Tuesday, January 16, 2007

Chinese Games

Some places list Chinese games as "Hunting, Polo, Parcheesi, Chess, and Backgammon". Some how that is not exactly what I was thinking when I wanted to introduce Chinese games to children - or when Girl Scout troops ask what Hong Kong or Taiwanese game they can teach others for World Thinking Day. I don't think of paper-cutting, origami and Chinese knotting as "games" but they are fun crafts that Chinese children do. Ideas originally for Chinese New Year in the schools which can be adapted for any time of year, include Chinese Games (Catch the Dragon's Tail, Lame Chicken, and ideas for 3 - 9 year olds), Crafts and activities, and Crafts for upper elementary.

A bit of History: Yoyos and dolls may have been the world's first toys. China invented or discovered: yoyos, tops, kites, playing cards, Mah jong (Mahjongg), and Chinese Chess (Xiang Qi, similar to Wei Qi, known in the USA as a Japanese game "Go").

Probably most of the oldest Chinese card games were also played as gambling games, and certainly many multi-player mahjongg games today have a gambling component. (Japan and Hong Kong have different scoring rules for the game.) Mahjongg was originally a solitaire game - and now you can find software versions to download and play it on your laptop or PalmPilot. Chinese dominos are a differn tgame and use different tiles.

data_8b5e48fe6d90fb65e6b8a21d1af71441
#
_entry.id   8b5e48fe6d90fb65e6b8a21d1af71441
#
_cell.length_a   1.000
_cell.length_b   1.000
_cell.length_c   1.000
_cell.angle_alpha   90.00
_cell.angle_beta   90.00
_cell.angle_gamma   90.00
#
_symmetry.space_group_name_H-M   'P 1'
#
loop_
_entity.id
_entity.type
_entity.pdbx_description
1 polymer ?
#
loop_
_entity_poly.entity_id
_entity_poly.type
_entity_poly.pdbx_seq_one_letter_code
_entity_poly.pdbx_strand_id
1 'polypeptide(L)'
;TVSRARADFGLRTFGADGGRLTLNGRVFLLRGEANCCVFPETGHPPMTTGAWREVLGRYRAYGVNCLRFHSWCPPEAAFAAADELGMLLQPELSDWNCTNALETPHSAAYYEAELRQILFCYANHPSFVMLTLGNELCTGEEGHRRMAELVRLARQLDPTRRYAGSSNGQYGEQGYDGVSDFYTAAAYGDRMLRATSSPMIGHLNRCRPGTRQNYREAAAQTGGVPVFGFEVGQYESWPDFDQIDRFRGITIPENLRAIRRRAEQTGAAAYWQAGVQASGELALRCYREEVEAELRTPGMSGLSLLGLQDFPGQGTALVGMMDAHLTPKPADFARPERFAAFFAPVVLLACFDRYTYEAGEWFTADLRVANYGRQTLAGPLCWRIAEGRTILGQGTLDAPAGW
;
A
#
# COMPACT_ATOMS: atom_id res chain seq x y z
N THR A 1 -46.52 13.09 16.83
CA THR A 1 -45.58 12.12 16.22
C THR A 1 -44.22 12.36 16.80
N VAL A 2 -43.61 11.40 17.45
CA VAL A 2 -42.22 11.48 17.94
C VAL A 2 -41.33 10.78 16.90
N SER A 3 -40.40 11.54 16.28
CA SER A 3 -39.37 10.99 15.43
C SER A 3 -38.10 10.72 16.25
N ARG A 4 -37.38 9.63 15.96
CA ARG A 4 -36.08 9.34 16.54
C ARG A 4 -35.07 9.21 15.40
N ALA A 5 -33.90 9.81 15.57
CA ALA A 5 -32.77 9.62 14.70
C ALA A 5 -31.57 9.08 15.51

Chinese board games include Xiangqi and Go, a strategic board game for two players (known as Weiqi in Chinese).

The "Shuttlecock", Chinese Yoyo or Chinese jump rope are all fun and good games to present.

Some call the shuttlecock (pictured here) a "helicopter rotor", "propeller top" or "bamboo dragonfly". If you do not have or do not want to use feathers, you can make your own shuttlecock with a coin, some facial tissue or tissue paper and a rubber band. An American quarter is about the right size. It is bounced off your foot and body - the rules remind many Americans of hacky-sack.

Games needing space - These take up a fair amount of room to move:
Eagle and Chicks, Catch the Dragon's Tail, Lame Chicken and Forcing the City Gates (which sounds a bit like "Rover, Red Rover" to me...) Fang Bao also takes up some space, but maybe it could be kept to a long side of the gym (or where-ever your event is held), or possibly even down a hall if you have enough adults for supervision?

Chinese Jump Rope - You can make your own Chinese jump robe with rubber bands or elastic cord. (WARNING: rubber bands contain latex, and are sometimes 100% latex. You may want to check for latex allergy issues before you bring this into a school community gathering.)

From Losing the games of their parents?, look how high the Chinese jump rope is in the picture!

Last Updated: September 2007

1 comment:

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